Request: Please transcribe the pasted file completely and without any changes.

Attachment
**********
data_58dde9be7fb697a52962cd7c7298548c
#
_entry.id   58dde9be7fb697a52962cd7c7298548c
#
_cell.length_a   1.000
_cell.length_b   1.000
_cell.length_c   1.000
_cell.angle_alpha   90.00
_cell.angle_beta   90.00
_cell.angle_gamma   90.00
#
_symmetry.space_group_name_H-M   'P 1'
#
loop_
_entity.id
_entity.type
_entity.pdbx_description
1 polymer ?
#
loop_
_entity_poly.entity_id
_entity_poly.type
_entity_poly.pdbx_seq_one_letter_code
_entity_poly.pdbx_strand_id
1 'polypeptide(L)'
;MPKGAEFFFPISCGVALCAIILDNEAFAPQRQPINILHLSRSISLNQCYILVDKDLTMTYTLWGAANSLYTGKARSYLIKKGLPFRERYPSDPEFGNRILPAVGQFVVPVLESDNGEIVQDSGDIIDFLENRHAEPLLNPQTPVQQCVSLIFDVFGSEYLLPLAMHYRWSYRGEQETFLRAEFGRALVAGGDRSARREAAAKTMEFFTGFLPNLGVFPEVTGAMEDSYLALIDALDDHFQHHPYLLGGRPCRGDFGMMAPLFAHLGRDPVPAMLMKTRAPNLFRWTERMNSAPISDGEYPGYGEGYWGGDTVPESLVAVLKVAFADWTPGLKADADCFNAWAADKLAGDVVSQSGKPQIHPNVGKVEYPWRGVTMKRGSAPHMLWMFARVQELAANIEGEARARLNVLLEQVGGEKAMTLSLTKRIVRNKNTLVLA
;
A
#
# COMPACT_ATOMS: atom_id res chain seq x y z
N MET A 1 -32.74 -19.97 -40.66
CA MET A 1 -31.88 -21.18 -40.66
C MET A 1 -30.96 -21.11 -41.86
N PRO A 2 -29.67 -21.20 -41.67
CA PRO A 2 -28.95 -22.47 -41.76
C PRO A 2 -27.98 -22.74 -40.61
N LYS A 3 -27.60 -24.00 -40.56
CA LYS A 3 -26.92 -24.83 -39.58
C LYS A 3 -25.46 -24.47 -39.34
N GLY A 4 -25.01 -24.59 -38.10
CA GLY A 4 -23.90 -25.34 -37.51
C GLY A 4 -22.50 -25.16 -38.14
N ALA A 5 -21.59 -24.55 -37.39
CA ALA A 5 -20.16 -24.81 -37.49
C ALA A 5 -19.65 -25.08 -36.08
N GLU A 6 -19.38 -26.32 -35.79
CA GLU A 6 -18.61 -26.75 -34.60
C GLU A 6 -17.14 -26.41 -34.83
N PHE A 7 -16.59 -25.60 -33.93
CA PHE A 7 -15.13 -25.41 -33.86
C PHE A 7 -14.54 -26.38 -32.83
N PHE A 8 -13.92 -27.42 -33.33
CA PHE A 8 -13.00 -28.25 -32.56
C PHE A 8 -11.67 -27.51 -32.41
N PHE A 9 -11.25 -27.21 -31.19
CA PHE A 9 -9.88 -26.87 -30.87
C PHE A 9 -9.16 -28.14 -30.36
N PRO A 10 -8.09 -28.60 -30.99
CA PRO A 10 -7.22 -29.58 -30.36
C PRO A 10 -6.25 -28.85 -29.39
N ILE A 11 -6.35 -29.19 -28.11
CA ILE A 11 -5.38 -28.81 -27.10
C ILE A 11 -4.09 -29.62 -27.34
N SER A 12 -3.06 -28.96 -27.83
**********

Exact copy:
data_58dde9be7fb697a52962cd7c7298548c
#
_entry.id   58dde9be7fb697a52962cd7c7298548c
#
_cell.length_a   1.000
_cell.length_b   1.000
_cell.length_c   1.000
_cell.angle_alpha   90.00
_cell.angle_beta   90.00
_cell.angle_gamma   90.00
#
_symmetry.space_group_name_H-M   'P 1'
#
loop_
_entity.id
_entity.type
_entity.pdbx_description
1 polymer ?
#
loop_
_entity_poly.entity_id
_entity_poly.type
_entity_poly.pdbx_seq_one_letter_code
_entity_poly.pdbx_strand_id
1 'polypeptide(L)'
;MPKGAEFFFPISCGVALCAIILDNEAFAPQRQPINILHLSRSISLNQCYILVDKDLTMTYTLWGAANSLYTGKARSYLIKKGLPFRERYPSDPEFGNRILPAVGQFVVPVLESDNGEIVQDSGDIIDFLENRHAEPLLNPQTPVQQCVSLIFDVFGSEYLLPLAMHYRWSYRGEQETFLRAEFGRALVAGGDRSARREAAAKTMEFFTGFLPNLGVFPEVTGAMEDSYLALIDALDDHFQHHPYLLGGRPCRGDFGMMAPLFAHLGRDPVPAMLMKTRAPNLFRWTERMNSAPISDGEYPGYGEGYWGGDTVPESLVAVLKVAFADWTPGLKADADCFNAWAADKLAGDVVSQSGKPQIHPNVGKVEYPWRGVTMKRGSAPHMLWMFARVQELAANIEGEARARLNVLLEQVGGEKAMTLSLTKRIVRNKNTLVLA
;
A
#
# COMPACT_ATOMS: atom_id res chain seq x y z
N MET A 1 -32.74 -19.97 -40.66
CA MET A 1 -31.88 -21.18 -40.66
C MET A 1 -30.96 -21.11 -41.86
N PRO A 2 -29.67 -21.20 -41.67
CA PRO A 2 -28.95 -22.47 -41.76
C PRO A 2 -27.98 -22.74 -40.61
N LYS A 3 -27.60 -24.00 -40.56
CA LYS A 3 -26.92 -24.83 -39.58
C LYS A 3 -25.46 -24.47 -39.34
N GLY A 4 -25.01 -24.59 -38.10
CA GLY A 4 -23.90 -25.34 -37.51
C GLY A 4 -22.50 -25.16 -38.14
N ALA A 5 -21.59 -24.55 -37.39
CA ALA A 5 -20.16 -24.81 -37.49
C ALA A 5 -19.65 -25.08 -36.08
N GLU A 6 -19.38 -26.32 -35.79
CA GLU A 6 -18.61 -26.75 -34.60
C GLU A 6 -17.14 -26.41 -34.83
N PHE A 7 -16.59 -25.60 -33.93
CA PHE A 7 -15.13 -25.41 -33.86
C PHE A 7 -14.54 -26.38 -32.83
N PHE A 8 -13.92 -27.42 -33.33
CA PHE A 8 -13.00 -28.25 -32.56
C PHE A 8 -11.67 -27.51 -32.41
N PHE A 9 -11.25 -27.21 -31.19
CA PHE A 9 -9.88 -26.87 -30.87
C PHE A 9 -9.16 -28.14 -30.36
N PRO A 10 -8.09 -28.60 -30.99
CA PRO A 10 -7.22 -29.58 -30.36
C PRO A 10 -6.25 -28.85 -29.39
N ILE A 11 -6.35 -29.19 -28.11
CA ILE A 11 -5.38 -28.81 -27.10
C ILE A 11 -4.09 -29.62 -27.34
N SER A 12 -3.06 -28.96 -27.83